Destination Attractiveness As A Function Of Supply And Demand Interaction
The driving force of the tourism industry is represented by the attractions at destination. Travelers have no reason to visit destinations that have nothing to offer. Tourism research has demonstrated that attraction studies are necessary in the understanding of the elements that encourage people to travel. Achieving the goal of measuring destination attractiveness requires the understanding of its components and their relationships. There are two ways of examining attractiveness: by studying the attractions or by exploring the attractiveness perceptions of those who are attracted by them. As competition among tourism destinations increases and tourist funding decreases, it is of vital importance to understand how the inventory of existing attractions at destination relates to the perceptions that travelers have of those attractions.
Tourism literature provides only a limited number of studies addressing destination attractiveness. Those studies focus exclusively on the measurement aspect of attractiveness and ignore the analysis of its components. The purpose of this study was to generate a new measurement tool for destination attractiveness and to examine the relationship between its elements. The principles of regional analysis, tourism planning, and tourism attraction research provided the foundation for a measurement and hypothesis testing model. This model is based on the assumption that tourism is a system, which is a function of supply and demand interaction.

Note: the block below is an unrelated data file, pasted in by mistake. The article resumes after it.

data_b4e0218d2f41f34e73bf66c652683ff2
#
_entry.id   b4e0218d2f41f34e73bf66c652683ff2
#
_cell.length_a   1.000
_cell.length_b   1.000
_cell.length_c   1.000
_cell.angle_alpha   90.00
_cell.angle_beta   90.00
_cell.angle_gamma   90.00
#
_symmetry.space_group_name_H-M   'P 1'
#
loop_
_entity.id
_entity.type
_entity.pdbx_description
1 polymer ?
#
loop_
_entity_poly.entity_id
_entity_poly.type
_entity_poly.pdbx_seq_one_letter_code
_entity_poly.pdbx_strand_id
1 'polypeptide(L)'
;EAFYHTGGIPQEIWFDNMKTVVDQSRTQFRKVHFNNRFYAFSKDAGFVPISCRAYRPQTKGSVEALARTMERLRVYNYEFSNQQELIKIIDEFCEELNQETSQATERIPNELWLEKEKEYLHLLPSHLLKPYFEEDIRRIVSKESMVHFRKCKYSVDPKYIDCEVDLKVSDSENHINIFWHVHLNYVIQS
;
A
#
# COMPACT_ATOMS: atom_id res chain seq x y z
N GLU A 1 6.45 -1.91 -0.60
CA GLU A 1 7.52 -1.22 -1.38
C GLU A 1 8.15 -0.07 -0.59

Four attraction dimensions - tourism services and facilities, cultural/historical, rural lodging, and outdoor recreation - were found to represent the attractiveness portfolio of the destination. According to the findings, no correlations were found between demand and supply importance of the four dimensions. Among demand representatives, market segments perceive and value attractions in different ways. The study explored the attractiveness evaluation of eight tourist regions and discovered correlations between demand and supply indicators. Additionally, it was established that the overall regional measures of demand and supply destination attractiveness explain the economic benefits of tourism in the same region.
Among the contributions of this study is the development of a model that allows the simultaneous empirical assessment of demand and supply indicators of destination attractiveness. The findings of this study provided important implications for the development of robust tourism plans, promotional strategies, and resource allocation policies.